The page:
It poured a crystal clear burnished amber, with a loose white head. The head dropped fairly quickly to a patchy covering, but had good legs. The nose was complex, but barely perceptible. The main aroma appeared to me to be that dry yeasty smell you get off some bottle conditioned beers, but which I think is actually due to the wheat. Expelling every ounce of air from lungs allowed me to detect faint, faint hints of orange and spice, but they were so, so faint.
The blurb on the back of the bottle said it had a light body, I found it surprisingly full bodied, but not in a bad way. It seemed to sooth and caress the inside of my mouth with subtle orange marmalade notes. There was also a spiciness around the back of the mouth and a general drying of the palette the more I drank.
To be honest, I thought I was going to be disappointed by this beer, there was no sediment to mix in for starters. However, I quite liked it, although, just like the Wold Top Golden Summer, maybe a few more hops and less palette drying wheat (I know it’s a wheat beer, but I’ve homebrewed a Balgian Wit and it wasn’t this drying), would have really done it for me.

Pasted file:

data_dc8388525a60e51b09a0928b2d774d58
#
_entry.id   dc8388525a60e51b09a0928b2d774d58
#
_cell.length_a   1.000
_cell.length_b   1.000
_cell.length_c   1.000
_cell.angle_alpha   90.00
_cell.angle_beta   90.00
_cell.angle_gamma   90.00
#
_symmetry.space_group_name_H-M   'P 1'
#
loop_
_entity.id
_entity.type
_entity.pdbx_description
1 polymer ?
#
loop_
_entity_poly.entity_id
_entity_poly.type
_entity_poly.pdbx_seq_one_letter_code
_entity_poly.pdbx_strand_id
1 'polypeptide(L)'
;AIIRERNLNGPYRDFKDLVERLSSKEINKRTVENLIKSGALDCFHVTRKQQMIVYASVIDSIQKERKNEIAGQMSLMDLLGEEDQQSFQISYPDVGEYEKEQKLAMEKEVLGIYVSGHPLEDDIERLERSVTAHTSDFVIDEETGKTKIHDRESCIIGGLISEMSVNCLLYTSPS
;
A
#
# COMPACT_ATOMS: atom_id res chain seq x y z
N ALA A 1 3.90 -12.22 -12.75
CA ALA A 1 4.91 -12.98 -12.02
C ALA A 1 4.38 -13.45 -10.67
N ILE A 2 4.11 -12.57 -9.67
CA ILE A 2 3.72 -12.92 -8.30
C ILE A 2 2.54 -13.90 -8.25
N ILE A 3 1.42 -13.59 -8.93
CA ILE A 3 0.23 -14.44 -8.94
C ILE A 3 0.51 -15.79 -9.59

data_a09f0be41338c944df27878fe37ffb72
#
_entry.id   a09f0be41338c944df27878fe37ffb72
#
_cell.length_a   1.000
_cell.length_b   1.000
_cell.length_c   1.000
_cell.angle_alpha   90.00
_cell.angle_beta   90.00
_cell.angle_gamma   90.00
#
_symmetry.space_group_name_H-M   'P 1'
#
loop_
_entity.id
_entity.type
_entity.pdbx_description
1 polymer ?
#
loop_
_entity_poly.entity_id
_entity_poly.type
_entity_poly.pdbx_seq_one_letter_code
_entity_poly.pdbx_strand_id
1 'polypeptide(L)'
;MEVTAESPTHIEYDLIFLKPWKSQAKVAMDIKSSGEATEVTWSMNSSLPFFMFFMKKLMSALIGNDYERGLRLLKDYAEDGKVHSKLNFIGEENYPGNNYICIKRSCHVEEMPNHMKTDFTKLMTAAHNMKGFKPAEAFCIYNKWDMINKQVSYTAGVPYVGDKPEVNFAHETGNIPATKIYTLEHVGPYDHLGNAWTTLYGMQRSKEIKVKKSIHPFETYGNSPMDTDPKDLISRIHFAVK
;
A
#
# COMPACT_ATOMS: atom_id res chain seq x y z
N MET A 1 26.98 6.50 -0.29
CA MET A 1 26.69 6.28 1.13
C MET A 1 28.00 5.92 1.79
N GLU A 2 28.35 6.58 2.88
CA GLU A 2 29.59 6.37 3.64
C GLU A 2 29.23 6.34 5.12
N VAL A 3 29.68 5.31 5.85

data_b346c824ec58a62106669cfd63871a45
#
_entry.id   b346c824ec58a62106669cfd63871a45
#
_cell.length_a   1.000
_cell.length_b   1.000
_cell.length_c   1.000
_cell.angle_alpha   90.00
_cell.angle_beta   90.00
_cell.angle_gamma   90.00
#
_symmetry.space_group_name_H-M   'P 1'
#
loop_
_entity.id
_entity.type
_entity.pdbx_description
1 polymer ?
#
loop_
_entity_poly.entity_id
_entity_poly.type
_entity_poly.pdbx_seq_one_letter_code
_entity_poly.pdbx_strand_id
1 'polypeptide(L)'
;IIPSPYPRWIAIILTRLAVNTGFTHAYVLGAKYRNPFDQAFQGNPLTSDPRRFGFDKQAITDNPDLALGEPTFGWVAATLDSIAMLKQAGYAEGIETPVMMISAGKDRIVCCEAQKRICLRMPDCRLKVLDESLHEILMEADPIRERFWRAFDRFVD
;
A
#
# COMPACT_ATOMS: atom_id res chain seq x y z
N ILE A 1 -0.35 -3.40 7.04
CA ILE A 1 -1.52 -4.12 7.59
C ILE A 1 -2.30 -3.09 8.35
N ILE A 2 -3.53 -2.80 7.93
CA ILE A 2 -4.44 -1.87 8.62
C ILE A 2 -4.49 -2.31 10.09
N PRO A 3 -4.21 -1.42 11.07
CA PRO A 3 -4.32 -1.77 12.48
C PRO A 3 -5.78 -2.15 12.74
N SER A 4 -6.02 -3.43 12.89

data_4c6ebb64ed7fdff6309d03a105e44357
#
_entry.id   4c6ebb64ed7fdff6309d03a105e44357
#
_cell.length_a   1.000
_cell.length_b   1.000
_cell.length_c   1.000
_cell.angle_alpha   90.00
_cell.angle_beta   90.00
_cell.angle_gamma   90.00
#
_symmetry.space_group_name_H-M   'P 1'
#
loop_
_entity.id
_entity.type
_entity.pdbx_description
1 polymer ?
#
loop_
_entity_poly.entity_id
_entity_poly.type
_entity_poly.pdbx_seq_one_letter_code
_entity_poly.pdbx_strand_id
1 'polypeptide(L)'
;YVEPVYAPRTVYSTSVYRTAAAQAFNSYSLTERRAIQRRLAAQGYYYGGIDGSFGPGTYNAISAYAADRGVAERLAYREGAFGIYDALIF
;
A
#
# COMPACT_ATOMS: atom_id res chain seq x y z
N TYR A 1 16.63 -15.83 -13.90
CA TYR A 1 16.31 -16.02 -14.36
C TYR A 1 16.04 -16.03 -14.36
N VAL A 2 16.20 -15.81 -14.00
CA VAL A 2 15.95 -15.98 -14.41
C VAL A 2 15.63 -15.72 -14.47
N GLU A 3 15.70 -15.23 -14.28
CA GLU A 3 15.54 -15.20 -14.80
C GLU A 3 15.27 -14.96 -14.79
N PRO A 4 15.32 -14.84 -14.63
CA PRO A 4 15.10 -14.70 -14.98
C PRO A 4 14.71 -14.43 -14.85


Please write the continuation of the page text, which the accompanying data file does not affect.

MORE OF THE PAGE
Strangely, I’ve never had a pint of Oakham Bishops Farewell in the pub, mainly as I’ve never seen it. I’ve had the opportunity to buy it in bottles for a awhile now though, but something has always stopped me, normally it’s so I can buy more of their excellent Citra, so it was about time I tried one.
It poured a slightly hazy golden colour with a fluffy white head. The head took a bit of effort to get going, but once started, it nearly burst out of the glass. You could smell the aroma while pouring the beer, but once it was all in, it seemed to calm down and the pineapple cube notes were harder to pick out.
It was quite sprightly in the mouth, with an almost instant bitter prickle that built to a crescendo of citrus and pineapple. It all tailed off into the after taste, but I could still taste pineapple ages after a mouth full. Whilst it wasn’t as full on as their excellent Inferno, or as sinkable as their Citra, it was still a cracking, fuller bodied pale and hoppy beer.